The image first appears as a sketch, until grey and dark tones assume saturation, ideally without losing highlights. Once perfection is achieved, the print is shortly rinsed and transported into the fixation bath for a while. Only then is it safe to introduce daylight, for further rinsing and drying of the print on a hot press.

No doubt the experience of a slowly developing image in the darkroom influenced my writing. A sketch to start with, suggesting a mood, a lightness of touch, and, with some stroke of luck, an emerging symbolic element, which black & white photography is particularly well suited for. In short, a feast for the imagination, inviting associations for … poems, stories, and even cosmologies.

Are you a visual writer – in Calvino’s sense? Do you bring vision into focus with your eyes shut? Do you use images to think, and words to imagine what never existed?

Back in 2012 I posted a very short review of Italo Calvino’s Six Memos on Goodreads

related post – imagination …

 

 

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… three winners …

A week ago I used the Goodreads giveaway programme (click here) offering 3 signed copies of Course of Mirrors to readers around the world. I put a one week time-limit on the contest. To my delight, 1152 reader took up the offer during the week. I’m not privy to who they are, but have been given the addresses of the three winners – one from Kentucky and two from Canada. It cost a bit to have my tomes winged and tracked across the Atlantic Ocean, but how encouraging that a whole bunch of book lovers from all corners of the world were interested enough to enter the giveaway event, helping the novel’s visibility. Roughly 10 % of those who signed on to the giveaway event have put the book on their ‘to read’ list. Heartfelt thanks to all, whoever you are. And congratulations to the winners – your book should arrive within a week.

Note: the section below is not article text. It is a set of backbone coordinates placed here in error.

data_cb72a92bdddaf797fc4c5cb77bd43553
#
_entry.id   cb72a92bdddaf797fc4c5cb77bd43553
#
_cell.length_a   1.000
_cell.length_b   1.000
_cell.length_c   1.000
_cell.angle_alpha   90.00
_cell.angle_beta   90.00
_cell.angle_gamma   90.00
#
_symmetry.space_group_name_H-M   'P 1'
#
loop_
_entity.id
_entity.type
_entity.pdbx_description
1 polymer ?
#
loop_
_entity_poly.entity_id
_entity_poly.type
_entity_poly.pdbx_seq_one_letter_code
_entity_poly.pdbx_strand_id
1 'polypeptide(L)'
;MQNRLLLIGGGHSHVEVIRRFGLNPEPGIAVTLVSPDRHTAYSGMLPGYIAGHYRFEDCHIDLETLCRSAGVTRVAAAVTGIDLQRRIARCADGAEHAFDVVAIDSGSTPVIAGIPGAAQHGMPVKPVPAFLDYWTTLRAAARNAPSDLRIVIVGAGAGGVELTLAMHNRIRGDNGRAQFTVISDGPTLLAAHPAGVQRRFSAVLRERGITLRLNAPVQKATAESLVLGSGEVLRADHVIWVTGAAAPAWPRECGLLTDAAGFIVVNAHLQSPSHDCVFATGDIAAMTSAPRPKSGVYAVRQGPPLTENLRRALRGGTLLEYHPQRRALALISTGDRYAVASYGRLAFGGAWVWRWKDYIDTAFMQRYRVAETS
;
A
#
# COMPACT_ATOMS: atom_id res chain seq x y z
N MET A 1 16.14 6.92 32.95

More delight – I discovered Course of Mirrors in my local Waterstones bookshop, in good company too, which gave me the courage to approach the local paper. There may follow a feature on the novel and its quirky author.

So far three 5 star reviews have been posted, all on amazon.com (click here)   On other countries’ amazon sites, including the UK, it says on top of the page – be the first to review this item. To actually read the reviews one must scroll down the page. I don’t know if there are better ways to handle the various amazon pages, my knowledge and patience is limited.

What is annoying is that amazon tends to refuse reviews that cannot be sourced to a purchase with them. Friends, who bought my book at a signing event, for example, and like the story enough to share a few lines with potential readers, could try and add the line ‘purchased from the author at a signing event’ when they try posting a review on amazon. No idea if this works, creative ideas are welcome.

On my Troubador author site (click here) where I get better royalties from orders, one does not have to be a customer to paste a review, short or long, in the provided box, though it may take a while for new information to be updated.

It’s likely that by July I may have recouped 10% of my publishing expenses. It’s a start, but whether I’ll I recoup enough to publish the sequel to Course of Mirrors is written in the stars.

As for Goodreads – I was unaware that the site sports over 20 million readers. Click here to read up about its history. Amazing. My connections on Goodreads are few. I have not grokked how to best make use the site, but I look out for the reviews posted by my friends there and occasionally post my own book reviews.

That’s it – all about me and the excitement of having delivered my first novel into the public domain. I hope your forgive my indulgence. If it’s anything to go by, even my son was gripped by reading Course of Mirrors 🙂